Farmer-to-Farmer Transfer of Knowledge About Rotational Grazing
There is a need for more practical information for producers who are considering management intensive grazing (MIG) as an economically viable, environmentally sound alternative to purchased feed inputs. Producers often communicate more effectively with each other than they do with other agricultural information servers. They often look to other producers as their most credible information source, particularly when they are considering trying new agricultural techniques.
The main objective of this project was to form a network of graziers with differing amounts of experience to cooperatively define and address knowledge gaps. The following process was established to obtain that objective:
1.) Hold quarterly farm meetings to discuss management intensive grazing and to share observations regarding different grazing systems.
2.) Establish transect lines (in at least one managed area on each farm) to be used for baseline and comparison measurements throughout the study.
3.) Condition score cattle quarterly to evaluate the quality of the forages as feedstuffs.
4.) Utilize NIRS fecal sampling to assign feed value to forages utilized in management intensive grazing.
5.) Share research results at conventions and meetings, and host field days to demonstrate management intensive grazing.
The four participants of this project formed a network to fill the various information gaps in their operations. Three of the participants had seven, three and two years experience, respectively, in management intensive grazing. The fourth participant was launching a grazing program in conjunction with the start of the project. Two of the participants raise beef cattle, one has a dairy and one has beef, sheep and goats. They shared knowledge from their own experiences, computer programs, videos and publications in 16 meetings during the project year to help each operation attain the highest quality forage with the least expenditure of money and labor.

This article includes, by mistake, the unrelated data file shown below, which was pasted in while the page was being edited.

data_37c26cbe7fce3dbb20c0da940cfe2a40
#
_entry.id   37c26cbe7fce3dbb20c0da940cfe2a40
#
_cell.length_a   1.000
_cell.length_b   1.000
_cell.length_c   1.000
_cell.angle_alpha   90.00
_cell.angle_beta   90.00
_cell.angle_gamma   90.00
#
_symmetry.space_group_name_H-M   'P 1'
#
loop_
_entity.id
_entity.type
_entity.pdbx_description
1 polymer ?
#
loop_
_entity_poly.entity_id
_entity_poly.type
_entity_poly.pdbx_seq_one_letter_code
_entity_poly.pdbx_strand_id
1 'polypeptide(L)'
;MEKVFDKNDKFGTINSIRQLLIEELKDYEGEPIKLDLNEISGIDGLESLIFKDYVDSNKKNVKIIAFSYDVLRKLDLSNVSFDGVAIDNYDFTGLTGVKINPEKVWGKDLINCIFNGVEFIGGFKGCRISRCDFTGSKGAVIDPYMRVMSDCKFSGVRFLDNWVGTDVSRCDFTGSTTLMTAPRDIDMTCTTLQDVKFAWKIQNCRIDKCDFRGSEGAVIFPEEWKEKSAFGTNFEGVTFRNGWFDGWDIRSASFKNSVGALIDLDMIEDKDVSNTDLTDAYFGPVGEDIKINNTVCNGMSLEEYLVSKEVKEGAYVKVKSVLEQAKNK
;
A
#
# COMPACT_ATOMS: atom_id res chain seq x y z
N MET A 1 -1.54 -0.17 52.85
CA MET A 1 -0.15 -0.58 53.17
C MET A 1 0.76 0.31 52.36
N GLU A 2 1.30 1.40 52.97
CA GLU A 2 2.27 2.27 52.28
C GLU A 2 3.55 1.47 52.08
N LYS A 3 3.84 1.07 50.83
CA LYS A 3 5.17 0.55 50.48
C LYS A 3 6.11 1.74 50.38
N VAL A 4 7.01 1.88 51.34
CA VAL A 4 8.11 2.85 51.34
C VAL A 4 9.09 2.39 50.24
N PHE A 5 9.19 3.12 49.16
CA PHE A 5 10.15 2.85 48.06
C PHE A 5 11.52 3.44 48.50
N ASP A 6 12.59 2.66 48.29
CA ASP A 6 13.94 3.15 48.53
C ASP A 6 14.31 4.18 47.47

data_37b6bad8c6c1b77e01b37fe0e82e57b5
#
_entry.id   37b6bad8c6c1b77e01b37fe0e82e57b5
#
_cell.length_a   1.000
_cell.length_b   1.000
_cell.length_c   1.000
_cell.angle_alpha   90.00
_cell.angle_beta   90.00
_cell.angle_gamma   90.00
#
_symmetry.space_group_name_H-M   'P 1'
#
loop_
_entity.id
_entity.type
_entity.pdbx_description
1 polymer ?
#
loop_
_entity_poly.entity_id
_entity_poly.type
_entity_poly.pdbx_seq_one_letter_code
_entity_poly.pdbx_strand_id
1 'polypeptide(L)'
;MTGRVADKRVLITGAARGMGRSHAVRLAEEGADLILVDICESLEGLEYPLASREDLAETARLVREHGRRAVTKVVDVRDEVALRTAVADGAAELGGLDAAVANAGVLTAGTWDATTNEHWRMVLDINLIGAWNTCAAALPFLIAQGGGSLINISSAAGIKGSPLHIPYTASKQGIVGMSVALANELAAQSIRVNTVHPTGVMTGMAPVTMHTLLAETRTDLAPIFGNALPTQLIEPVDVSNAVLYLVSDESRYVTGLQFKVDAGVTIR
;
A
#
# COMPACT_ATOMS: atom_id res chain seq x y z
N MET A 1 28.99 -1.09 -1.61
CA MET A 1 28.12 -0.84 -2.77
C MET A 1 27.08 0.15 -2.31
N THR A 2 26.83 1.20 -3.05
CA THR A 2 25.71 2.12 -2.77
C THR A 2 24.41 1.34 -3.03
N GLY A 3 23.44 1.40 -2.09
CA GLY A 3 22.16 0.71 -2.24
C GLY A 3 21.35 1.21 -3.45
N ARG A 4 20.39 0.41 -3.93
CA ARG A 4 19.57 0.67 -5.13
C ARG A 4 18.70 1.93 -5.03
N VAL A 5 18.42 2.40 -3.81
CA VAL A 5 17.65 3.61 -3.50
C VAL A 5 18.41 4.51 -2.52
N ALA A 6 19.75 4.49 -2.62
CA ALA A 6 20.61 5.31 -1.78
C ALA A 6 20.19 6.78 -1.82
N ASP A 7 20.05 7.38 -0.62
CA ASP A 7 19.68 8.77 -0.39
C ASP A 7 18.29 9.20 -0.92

Besides providing an opportunity for information exchange, the meetings were also used for pasture walks during which the participants collected data about plant diversity and forage availability. The plant inventories conducted on each walk were compared to previous inventories.
Along with conducting visual observations, they also condition scored cattle and collected forage and manure samples during the pasture walks. The manure samples were analyzed by Near Infrared Reflectance Spectroscopy (NIRS) to evaluate diet quality. Forages were tested for feed value and mineral content. The condition scores of the cattle were recorded on the same charts as the manure analysis for correlation purposes. A module in the Grazing Lands Application computer program was used to recommend supplements.
Changes in pasture management were made according to the condition scores and the results of the data sampling on each operation.
Although such routine tasks can be done by a producer at any time, this project used them as a way of opening discussions for the group. The participants also benefited from the critical observations of the group since change is more evident to someone who has not seen a particular farm in three months than it is to the producer who sees it everyday.